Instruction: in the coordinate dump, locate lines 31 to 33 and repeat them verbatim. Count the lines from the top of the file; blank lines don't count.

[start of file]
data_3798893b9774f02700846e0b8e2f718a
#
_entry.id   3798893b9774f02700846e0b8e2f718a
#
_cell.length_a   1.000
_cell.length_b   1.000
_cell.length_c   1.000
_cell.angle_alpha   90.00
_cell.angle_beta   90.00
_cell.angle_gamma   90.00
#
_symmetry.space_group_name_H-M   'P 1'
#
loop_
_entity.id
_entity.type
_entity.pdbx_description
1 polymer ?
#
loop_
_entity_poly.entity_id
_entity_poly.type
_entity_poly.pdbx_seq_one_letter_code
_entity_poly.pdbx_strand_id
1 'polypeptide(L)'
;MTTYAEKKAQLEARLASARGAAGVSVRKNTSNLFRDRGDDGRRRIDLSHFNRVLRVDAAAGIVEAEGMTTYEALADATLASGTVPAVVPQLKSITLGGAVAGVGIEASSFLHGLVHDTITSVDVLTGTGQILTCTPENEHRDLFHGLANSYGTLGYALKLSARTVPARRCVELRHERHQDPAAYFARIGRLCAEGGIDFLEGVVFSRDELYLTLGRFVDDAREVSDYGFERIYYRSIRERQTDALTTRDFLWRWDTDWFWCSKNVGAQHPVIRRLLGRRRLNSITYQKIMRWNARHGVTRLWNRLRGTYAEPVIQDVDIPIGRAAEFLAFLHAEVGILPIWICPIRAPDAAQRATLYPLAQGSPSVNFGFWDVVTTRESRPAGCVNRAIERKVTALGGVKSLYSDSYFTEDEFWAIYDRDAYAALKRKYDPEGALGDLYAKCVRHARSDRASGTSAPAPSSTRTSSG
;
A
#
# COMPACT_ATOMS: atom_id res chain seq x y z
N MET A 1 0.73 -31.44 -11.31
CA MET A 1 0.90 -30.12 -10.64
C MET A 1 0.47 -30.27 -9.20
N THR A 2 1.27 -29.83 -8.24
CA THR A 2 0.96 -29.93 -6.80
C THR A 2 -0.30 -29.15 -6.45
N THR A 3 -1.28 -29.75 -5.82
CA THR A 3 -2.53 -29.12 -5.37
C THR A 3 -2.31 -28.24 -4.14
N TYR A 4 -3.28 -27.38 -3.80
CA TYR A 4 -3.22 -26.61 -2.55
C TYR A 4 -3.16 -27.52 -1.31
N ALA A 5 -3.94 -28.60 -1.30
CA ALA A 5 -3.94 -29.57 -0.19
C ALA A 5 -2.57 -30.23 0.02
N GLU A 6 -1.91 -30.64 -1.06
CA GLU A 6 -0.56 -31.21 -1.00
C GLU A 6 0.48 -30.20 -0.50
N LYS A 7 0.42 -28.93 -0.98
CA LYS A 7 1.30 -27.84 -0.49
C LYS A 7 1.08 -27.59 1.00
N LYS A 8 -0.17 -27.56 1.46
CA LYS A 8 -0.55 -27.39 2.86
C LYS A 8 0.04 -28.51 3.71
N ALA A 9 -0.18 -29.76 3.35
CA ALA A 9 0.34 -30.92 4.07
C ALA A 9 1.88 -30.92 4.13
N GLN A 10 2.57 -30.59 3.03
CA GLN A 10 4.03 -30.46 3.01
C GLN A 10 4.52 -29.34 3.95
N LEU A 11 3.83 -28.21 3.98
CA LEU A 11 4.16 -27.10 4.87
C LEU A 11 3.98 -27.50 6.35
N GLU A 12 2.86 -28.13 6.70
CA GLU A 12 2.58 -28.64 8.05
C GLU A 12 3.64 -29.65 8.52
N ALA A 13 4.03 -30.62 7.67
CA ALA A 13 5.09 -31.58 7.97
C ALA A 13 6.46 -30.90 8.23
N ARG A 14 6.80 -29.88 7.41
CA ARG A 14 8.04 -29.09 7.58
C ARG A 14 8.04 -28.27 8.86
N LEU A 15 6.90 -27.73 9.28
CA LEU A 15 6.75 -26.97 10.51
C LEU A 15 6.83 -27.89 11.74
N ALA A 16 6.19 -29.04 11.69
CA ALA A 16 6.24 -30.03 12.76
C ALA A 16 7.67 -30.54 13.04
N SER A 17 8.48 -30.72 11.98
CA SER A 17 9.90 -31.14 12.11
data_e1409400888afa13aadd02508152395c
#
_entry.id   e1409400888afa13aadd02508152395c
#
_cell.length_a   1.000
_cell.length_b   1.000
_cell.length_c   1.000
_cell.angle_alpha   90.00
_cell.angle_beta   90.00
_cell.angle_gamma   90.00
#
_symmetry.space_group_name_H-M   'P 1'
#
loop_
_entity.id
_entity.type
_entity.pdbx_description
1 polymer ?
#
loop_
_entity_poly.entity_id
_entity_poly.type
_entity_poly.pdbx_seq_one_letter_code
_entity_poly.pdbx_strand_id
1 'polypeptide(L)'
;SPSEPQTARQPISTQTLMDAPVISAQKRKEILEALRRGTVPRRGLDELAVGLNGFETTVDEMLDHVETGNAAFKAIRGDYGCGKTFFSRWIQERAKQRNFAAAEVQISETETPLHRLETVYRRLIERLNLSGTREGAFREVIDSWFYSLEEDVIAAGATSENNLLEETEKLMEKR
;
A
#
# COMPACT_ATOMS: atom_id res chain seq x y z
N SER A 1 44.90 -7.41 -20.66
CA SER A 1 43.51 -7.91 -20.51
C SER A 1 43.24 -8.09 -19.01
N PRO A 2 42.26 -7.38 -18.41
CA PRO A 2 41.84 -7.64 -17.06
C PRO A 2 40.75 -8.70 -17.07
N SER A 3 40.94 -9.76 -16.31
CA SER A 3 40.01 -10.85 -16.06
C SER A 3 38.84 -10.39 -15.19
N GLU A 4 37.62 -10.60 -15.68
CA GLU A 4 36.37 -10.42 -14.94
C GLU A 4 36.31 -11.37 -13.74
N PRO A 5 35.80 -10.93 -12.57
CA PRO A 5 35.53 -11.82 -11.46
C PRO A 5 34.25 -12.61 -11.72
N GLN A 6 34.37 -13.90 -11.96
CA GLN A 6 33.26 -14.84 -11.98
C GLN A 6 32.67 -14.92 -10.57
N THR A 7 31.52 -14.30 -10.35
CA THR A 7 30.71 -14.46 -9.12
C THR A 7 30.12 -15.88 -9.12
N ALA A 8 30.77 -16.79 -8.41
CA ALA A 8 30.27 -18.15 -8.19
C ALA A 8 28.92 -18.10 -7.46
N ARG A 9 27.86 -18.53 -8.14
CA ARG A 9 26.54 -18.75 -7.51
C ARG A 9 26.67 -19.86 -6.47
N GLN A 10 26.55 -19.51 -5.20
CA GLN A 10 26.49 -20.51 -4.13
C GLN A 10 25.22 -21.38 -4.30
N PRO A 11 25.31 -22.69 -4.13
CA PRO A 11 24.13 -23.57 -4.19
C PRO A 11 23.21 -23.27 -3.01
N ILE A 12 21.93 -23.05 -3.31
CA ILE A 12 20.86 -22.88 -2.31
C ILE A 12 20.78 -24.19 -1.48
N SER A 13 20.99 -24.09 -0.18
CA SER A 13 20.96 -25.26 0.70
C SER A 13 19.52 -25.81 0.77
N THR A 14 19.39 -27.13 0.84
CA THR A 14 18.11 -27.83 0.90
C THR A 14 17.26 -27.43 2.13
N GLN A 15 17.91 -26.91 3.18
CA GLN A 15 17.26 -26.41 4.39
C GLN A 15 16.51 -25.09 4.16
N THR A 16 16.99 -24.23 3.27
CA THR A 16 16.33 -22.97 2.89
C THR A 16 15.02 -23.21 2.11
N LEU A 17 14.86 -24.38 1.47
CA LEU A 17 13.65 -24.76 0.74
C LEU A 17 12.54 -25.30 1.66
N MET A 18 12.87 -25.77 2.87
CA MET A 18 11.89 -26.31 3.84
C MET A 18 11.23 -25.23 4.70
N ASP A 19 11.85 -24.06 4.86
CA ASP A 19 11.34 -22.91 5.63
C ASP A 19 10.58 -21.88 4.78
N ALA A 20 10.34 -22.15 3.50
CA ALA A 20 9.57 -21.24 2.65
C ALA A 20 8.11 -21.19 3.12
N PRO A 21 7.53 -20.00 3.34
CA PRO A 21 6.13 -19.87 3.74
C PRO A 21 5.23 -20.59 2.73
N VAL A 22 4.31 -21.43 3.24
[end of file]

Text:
N MET A 1 0.73 -31.44 -11.31
CA MET A 1 0.90 -30.12 -10.64
C MET A 1 0.47 -30.27 -9.20